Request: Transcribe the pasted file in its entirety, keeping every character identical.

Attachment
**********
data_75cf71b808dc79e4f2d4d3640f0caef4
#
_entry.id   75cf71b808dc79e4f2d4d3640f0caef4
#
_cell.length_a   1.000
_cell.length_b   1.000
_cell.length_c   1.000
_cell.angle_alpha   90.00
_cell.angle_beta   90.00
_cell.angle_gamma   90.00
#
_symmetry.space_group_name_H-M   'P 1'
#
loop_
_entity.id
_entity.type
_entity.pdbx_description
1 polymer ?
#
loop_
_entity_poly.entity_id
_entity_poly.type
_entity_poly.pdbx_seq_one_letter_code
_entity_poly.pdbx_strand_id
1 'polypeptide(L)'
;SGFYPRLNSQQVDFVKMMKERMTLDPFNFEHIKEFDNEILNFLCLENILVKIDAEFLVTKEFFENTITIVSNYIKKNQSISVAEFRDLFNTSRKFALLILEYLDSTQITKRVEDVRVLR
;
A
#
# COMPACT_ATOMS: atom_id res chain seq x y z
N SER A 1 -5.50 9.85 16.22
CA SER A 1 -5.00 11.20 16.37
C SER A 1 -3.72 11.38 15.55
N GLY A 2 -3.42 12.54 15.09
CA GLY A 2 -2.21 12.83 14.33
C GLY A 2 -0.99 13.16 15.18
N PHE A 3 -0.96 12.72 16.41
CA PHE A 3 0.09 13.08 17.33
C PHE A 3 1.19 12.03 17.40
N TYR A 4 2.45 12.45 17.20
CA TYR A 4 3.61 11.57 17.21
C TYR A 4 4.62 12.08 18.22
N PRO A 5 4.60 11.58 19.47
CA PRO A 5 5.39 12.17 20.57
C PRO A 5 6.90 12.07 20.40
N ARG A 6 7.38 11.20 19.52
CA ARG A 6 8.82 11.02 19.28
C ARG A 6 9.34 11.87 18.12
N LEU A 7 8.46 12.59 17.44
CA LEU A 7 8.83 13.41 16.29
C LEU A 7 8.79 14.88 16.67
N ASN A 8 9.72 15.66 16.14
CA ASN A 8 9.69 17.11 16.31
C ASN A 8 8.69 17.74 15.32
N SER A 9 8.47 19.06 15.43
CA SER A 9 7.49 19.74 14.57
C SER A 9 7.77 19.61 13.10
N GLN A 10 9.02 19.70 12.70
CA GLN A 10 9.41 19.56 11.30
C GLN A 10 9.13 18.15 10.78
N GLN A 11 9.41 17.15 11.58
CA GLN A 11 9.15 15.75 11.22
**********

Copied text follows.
data_75cf71b808dc79e4f2d4d3640f0caef4
#
_entry.id   75cf71b808dc79e4f2d4d3640f0caef4
#
_cell.length_a   1.000
_cell.length_b   1.000
_cell.length_c   1.000
_cell.angle_alpha   90.00
_cell.angle_beta   90.00
_cell.angle_gamma   90.00
#
_symmetry.space_group_name_H-M   'P 1'
#
loop_
_entity.id
_entity.type
_entity.pdbx_description
1 polymer ?
#
loop_
_entity_poly.entity_id
_entity_poly.type
_entity_poly.pdbx_seq_one_letter_code
_entity_poly.pdbx_strand_id
1 'polypeptide(L)'
;SGFYPRLNSQQVDFVKMMKERMTLDPFNFEHIKEFDNEILNFLCLENILVKIDAEFLVTKEFFENTITIVSNYIKKNQSISVAEFRDLFNTSRKFALLILEYLDSTQITKRVEDVRVLR
;
A
#
# COMPACT_ATOMS: atom_id res chain seq x y z
N SER A 1 -5.50 9.85 16.22
CA SER A 1 -5.00 11.20 16.37
C SER A 1 -3.72 11.38 15.55
N GLY A 2 -3.42 12.54 15.09
CA GLY A 2 -2.21 12.83 14.33
C GLY A 2 -0.99 13.16 15.18
N PHE A 3 -0.96 12.72 16.41
CA PHE A 3 0.09 13.08 17.33
C PHE A 3 1.19 12.03 17.40
N TYR A 4 2.45 12.45 17.20
CA TYR A 4 3.61 11.57 17.21
C TYR A 4 4.62 12.08 18.22
N PRO A 5 4.60 11.58 19.47
CA PRO A 5 5.39 12.17 20.57
C PRO A 5 6.90 12.07 20.40
N ARG A 6 7.38 11.20 19.52
CA ARG A 6 8.82 11.02 19.28
C ARG A 6 9.34 11.87 18.12
N LEU A 7 8.46 12.59 17.44
CA LEU A 7 8.83 13.41 16.29
C LEU A 7 8.79 14.88 16.67
N ASN A 8 9.72 15.66 16.14
CA ASN A 8 9.69 17.11 16.31
C ASN A 8 8.69 17.74 15.32
N SER A 9 8.47 19.06 15.43
CA SER A 9 7.49 19.74 14.57
C SER A 9 7.77 19.61 13.10
N GLN A 10 9.02 19.70 12.70
CA GLN A 10 9.41 19.56 11.30
C GLN A 10 9.13 18.15 10.78
N GLN A 11 9.41 17.15 11.58
CA GLN A 11 9.15 15.75 11.22